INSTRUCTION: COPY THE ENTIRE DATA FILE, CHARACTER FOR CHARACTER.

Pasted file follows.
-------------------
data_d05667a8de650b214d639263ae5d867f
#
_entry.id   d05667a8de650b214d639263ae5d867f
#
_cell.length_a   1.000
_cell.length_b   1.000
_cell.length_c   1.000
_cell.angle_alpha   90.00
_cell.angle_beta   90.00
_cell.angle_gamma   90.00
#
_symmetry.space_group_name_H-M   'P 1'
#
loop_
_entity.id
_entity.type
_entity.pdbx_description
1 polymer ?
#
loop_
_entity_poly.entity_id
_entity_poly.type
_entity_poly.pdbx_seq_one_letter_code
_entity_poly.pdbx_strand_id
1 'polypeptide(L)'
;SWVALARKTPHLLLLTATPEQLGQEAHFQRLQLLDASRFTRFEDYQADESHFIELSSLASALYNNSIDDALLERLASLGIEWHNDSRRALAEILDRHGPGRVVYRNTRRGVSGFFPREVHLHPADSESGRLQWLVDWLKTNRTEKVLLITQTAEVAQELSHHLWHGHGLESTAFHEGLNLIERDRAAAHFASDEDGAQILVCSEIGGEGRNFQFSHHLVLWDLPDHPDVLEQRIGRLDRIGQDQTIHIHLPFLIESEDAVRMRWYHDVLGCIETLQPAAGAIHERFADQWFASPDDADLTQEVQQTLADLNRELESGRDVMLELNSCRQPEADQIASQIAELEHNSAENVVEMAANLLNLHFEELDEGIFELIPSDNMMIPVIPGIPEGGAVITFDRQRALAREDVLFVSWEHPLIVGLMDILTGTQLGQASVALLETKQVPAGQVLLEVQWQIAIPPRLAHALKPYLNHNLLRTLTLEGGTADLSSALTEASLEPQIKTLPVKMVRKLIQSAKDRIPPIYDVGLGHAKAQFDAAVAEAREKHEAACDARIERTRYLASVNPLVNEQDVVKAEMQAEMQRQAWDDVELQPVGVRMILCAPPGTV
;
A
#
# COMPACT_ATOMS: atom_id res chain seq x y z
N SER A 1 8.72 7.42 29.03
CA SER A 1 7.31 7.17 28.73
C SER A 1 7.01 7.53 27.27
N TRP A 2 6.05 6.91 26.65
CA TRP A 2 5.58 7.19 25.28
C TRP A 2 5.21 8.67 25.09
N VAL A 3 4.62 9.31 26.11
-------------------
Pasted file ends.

data_d05667a8de650b214d639263ae5d867f
#
_entry.id   d05667a8de650b214d639263ae5d867f
#
_cell.length_a   1.000
_cell.length_b   1.000
_cell.length_c   1.000
_cell.angle_alpha   90.00
_cell.angle_beta   90.00
_cell.angle_gamma   90.00
#
_symmetry.space_group_name_H-M   'P 1'
#
loop_
_entity.id
_entity.type
_entity.pdbx_description
1 polymer ?
#
loop_
_entity_poly.entity_id
_entity_poly.type
_entity_poly.pdbx_seq_one_letter_code
_entity_poly.pdbx_strand_id
1 'polypeptide(L)'
;SWVALARKTPHLLLLTATPEQLGQEAHFQRLQLLDASRFTRFEDYQADESHFIELSSLASALYNNSIDDALLERLASLGIEWHNDSRRALAEILDRHGPGRVVYRNTRRGVSGFFPREVHLHPADSESGRLQWLVDWLKTNRTEKVLLITQTAEVAQELSHHLWHGHGLESTAFHEGLNLIERDRAAAHFASDEDGAQILVCSEIGGEGRNFQFSHHLVLWDLPDHPDVLEQRIGRLDRIGQDQTIHIHLPFLIESEDAVRMRWYHDVLGCIETLQPAAGAIHERFADQWFASPDDADLTQEVQQTLADLNRELESGRDVMLELNSCRQPEADQIASQIAELEHNSAENVVEMAANLLNLHFEELDEGIFELIPSDNMMIPVIPGIPEGGAVITFDRQRALAREDVLFVSWEHPLIVGLMDILTGTQLGQASVALLETKQVPAGQVLLEVQWQIAIPPRLAHALKPYLNHNLLRTLTLEGGTADLSSALTEASLEPQIKTLPVKMVRKLIQSAKDRIPPIYDVGLGHAKAQFDAAVAEAREKHEAACDARIERTRYLASVNPLVNEQDVVKAEMQAEMQRQAWDDVELQPVGVRMILCAPPGTV
;
A
#
# COMPACT_ATOMS: atom_id res chain seq x y z
N SER A 1 8.72 7.42 29.03
CA SER A 1 7.31 7.17 28.73
C SER A 1 7.01 7.53 27.27
N TRP A 2 6.05 6.91 26.65
CA TRP A 2 5.58 7.19 25.28
C TRP A 2 5.21 8.67 25.09
N VAL A 3 4.62 9.31 26.11